Data collection, compliance, and protocol deviation

This study was conducted in accordance with applicable regulations, GCP, and Standard Operating Procedures. Study monitor(s) from ClinWorld monitored the study process and data collection through periodical site visits. The monitor retrieved the CRFs (Case Report Form) upon satisfactory resolution of all the queries. Investigational Product (IP) compliance was maintained for both active tablets GlycaCare-II and comparator Glycirite tablets. IP compliances were assessed through CRF. There were no deviations observed regarding IP compliance, during the treatment.

Study outcome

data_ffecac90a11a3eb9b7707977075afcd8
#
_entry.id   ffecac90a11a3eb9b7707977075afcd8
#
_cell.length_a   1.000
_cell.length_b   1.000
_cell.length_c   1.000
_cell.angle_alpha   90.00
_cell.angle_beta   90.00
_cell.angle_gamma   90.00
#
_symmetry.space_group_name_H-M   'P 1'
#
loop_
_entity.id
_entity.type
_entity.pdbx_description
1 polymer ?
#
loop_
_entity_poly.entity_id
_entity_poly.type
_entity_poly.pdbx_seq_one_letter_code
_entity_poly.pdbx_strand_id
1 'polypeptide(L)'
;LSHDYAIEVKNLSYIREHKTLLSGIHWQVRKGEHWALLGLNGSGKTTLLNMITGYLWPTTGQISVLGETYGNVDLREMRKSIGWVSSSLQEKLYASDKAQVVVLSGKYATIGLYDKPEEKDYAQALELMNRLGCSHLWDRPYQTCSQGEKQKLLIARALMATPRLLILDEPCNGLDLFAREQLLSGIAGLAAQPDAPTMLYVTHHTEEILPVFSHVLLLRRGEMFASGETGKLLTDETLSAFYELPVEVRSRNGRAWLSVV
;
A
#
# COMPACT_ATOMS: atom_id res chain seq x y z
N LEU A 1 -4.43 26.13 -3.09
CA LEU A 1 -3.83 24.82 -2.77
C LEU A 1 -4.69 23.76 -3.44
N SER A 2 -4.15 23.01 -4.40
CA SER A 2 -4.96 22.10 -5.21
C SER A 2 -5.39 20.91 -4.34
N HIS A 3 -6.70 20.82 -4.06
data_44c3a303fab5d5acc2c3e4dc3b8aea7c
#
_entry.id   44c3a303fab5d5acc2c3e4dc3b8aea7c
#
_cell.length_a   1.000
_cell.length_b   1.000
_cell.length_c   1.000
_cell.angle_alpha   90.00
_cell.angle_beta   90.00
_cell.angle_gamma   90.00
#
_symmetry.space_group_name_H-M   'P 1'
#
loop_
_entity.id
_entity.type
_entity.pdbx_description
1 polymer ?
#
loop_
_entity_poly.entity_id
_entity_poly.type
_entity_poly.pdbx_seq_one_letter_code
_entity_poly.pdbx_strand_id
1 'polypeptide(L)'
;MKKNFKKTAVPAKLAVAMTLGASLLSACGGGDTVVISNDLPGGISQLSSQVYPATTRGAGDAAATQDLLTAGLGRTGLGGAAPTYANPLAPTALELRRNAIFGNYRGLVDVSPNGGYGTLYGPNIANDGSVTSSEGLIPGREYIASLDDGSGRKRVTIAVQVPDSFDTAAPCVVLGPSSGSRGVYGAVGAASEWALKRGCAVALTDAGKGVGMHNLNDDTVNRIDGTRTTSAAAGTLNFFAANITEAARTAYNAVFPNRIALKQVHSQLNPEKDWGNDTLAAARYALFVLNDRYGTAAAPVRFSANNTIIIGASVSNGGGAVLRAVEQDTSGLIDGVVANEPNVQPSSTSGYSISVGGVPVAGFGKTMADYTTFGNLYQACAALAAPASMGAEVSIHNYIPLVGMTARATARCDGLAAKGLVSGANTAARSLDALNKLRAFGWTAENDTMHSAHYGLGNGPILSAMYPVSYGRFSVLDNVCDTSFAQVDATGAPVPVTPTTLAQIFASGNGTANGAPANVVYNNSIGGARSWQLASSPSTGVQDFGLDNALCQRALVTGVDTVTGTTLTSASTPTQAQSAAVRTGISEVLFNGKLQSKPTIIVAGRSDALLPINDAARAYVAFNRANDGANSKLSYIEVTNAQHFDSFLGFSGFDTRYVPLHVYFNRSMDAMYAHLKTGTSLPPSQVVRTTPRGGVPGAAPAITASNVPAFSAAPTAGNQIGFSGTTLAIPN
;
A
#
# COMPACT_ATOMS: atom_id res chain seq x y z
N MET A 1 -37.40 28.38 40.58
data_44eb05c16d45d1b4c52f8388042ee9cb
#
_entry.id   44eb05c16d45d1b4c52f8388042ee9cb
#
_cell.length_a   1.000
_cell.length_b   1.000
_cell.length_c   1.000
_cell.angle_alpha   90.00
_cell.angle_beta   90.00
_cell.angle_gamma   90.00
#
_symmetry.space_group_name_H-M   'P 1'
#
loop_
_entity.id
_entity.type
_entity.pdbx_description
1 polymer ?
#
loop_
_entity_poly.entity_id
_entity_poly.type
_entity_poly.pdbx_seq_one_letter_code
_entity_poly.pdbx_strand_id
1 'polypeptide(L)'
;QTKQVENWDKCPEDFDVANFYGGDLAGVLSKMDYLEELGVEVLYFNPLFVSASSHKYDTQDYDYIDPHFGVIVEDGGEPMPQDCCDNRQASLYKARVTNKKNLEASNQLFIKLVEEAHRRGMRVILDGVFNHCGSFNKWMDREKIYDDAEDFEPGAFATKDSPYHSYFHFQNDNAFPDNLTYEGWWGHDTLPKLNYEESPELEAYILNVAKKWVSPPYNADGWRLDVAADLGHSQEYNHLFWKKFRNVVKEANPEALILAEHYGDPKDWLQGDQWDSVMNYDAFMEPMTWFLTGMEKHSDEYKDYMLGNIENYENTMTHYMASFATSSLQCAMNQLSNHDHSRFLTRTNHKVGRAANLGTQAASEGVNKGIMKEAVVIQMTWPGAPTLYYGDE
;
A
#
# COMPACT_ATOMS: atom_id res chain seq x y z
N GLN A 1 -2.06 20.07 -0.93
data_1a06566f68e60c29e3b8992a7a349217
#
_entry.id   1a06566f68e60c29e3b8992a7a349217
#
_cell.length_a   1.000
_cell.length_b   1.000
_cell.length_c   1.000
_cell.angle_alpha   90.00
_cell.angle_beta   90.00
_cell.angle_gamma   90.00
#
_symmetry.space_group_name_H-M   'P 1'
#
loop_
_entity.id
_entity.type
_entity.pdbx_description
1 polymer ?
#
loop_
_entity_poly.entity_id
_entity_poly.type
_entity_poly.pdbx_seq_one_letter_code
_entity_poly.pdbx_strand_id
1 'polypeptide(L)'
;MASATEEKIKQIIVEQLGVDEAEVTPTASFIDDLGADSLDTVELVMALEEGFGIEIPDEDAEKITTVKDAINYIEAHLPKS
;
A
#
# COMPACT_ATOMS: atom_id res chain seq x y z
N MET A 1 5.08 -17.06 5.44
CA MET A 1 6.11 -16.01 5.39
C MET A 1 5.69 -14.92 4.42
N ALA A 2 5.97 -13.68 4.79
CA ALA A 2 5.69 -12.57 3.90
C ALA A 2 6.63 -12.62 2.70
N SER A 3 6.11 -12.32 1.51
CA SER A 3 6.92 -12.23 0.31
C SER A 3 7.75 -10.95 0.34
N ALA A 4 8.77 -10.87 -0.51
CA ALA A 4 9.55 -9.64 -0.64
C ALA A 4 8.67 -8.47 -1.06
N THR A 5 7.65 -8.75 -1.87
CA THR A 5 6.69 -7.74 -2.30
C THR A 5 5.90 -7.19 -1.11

Change in diabetic panel (Glycosylated hemoglobin (HbA1c), fasting blood sugar (FBS), and postprandial blood sugar (PBS)) is the primary endpoint. In case of secondary endpoints, adverse events and change in the biochemical parameters viz lipid profile (Total cholesterol (TC), triglycerides (TG), low-density lipoprotein (LDL), high-density lipoprotein (HDL), very low-density lipoprotein (VLDL)), liver profile (aspartate transaminase (AST), alanine transaminase (ALT)) and renal profile (Serum creatinine) were performed. All routine clinical chemistry parameters were analyzed using Erba Chem 5® Plus V2 (ERBA Diagnostics Mannheim GmbH Mallaustrasse 69–73 68,219 Mannheim, Germany). Hematology was analyzed using 6 part cell analyzer, SYSMEX, XN-150, (Mumbai, 400 078, Maharashtra, India). HbA1c was analyzed using a D-10 analyzer, BIO-RAD Laboratories (Hercules, CA, USA).